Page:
Regardless of whether you're at school, college, university or any other educational institute, the commonality is that a lot of the character of these places is defined by the characters that we come across within them. So, it should come as no surprise that a series centred around the central theme of college is rife with some vibrant, volatile and even violent personnel, which is not exclusively limited to the students of Greendale's campus.
Community unconditionally fits into any and every genre, not only subverting the tropes of TV but just what a TV show can be, and this is in no small part to the multitude of characters on show; an amalgamation of quirky weirdos and people that haven't had the greatest of lives are characters that can simply only exist in a show like this.
After season one, which is one of the only facets of Community that follows the structure of other shows - as it is in fact an experimental period - an abundance of new faces were featured from this point onwards, but which ones were great and which ones were grating?
Played by: Luke Youngblood
Created by Dan Harmon with the sole purpose of being intentionally annoying and one-dimensional, Magnitude - as his name likely indicates - isn't a character who has a lot going on outside of his repetitive catchphrase; Pop-pop.
By the first time you hear this synonymous phrase you're already tired of it.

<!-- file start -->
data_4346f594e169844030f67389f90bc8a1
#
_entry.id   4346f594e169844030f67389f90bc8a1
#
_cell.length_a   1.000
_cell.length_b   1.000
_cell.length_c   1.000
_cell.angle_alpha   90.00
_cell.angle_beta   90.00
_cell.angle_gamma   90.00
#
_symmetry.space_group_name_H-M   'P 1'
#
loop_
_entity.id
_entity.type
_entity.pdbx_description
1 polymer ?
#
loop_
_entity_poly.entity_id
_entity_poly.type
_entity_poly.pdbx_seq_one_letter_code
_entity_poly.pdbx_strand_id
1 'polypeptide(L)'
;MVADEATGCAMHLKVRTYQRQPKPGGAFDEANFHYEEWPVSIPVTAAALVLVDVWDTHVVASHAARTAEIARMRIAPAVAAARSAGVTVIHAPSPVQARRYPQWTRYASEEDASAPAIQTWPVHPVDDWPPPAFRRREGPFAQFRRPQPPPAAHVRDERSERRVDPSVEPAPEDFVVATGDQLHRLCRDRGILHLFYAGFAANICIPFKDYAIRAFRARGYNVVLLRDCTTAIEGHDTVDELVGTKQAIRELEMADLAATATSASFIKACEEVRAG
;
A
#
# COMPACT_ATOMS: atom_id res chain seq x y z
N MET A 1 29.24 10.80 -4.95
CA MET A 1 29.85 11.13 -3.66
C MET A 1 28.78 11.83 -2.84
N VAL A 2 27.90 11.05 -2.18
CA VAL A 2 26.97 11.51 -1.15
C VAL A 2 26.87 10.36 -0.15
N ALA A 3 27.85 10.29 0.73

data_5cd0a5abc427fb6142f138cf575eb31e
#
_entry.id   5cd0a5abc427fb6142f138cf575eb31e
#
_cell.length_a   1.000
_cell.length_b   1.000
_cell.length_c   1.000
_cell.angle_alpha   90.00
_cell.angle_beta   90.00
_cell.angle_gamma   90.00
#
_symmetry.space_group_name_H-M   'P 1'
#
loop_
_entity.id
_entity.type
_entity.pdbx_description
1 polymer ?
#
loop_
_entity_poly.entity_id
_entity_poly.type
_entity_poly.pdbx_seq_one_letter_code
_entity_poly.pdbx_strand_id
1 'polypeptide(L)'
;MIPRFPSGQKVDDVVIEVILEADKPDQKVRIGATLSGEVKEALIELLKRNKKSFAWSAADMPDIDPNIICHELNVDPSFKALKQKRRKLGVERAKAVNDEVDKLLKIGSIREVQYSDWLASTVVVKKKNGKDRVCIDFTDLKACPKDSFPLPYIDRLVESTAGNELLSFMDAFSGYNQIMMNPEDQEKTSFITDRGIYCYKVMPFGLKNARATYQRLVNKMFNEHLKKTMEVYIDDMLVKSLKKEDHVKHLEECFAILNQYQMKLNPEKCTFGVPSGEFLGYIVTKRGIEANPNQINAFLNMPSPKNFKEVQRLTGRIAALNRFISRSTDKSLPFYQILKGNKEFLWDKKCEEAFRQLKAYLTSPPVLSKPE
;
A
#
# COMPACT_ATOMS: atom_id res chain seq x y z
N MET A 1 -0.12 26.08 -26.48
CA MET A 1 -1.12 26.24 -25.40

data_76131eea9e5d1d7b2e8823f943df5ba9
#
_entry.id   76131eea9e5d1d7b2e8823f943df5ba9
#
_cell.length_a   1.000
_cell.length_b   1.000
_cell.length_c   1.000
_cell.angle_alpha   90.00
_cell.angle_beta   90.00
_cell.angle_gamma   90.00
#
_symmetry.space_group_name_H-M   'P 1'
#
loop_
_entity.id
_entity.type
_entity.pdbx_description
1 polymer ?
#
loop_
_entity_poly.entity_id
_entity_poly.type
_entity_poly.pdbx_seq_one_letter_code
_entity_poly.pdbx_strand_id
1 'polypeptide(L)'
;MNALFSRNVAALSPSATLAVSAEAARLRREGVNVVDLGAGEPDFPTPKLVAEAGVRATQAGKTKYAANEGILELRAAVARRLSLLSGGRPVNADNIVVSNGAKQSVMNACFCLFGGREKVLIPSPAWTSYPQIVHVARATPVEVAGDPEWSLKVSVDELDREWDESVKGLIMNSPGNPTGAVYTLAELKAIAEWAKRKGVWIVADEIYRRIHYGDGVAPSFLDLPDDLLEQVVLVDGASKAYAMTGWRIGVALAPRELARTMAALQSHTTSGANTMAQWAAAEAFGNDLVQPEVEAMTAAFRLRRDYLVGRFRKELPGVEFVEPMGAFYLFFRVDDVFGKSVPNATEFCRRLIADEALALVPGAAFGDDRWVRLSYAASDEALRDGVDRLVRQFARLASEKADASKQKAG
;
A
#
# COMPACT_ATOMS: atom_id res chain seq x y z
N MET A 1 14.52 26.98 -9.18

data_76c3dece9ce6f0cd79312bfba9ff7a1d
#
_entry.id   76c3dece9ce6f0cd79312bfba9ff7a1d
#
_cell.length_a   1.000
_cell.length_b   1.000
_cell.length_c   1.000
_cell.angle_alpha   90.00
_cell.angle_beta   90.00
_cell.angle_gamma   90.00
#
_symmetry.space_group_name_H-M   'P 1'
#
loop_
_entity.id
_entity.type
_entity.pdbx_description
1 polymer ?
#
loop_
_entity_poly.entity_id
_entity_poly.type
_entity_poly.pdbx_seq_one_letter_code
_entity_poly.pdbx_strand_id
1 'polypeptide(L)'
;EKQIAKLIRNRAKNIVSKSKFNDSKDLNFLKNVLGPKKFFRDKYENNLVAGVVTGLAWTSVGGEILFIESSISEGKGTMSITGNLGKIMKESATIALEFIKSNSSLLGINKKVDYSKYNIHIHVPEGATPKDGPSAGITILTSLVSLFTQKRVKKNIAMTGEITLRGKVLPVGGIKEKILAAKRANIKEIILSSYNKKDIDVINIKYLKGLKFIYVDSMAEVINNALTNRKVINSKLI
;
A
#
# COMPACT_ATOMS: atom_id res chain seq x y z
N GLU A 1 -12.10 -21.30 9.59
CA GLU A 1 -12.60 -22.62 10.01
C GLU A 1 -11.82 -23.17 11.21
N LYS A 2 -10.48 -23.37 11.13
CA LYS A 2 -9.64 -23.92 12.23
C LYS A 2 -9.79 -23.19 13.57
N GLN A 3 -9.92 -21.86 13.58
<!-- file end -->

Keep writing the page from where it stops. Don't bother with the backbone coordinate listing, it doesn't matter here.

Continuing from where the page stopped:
In his initial appearance in the episode "Early 21st Century Romanticism", he's brought into the show as nothing more than a one-note partygoer who unknowingly invades Jeff's apartment, before he eventually invades a number of the series' forthcoming episodes.
Magnitude crops up time and time again, mostly just to utter his catchphrase in a non-sequitur before vanishing into the scenery once again when he isn't intervening in the A-plot, such as the presidential election and the second paintball game. They do make decent use of his character, but the story probably works smoother without him in general.
Understandably, the idea is that he's a parodic depiction of catchphrase-centric characters of the past like Bart Simpson, Eric Cartman and Joey Tribbiani, but even with that knowledge, Magnitude proves to be a paradoxical personality as his irredeemably irritating presence is too painful to stomach.
Even if you don't agree, to disagree.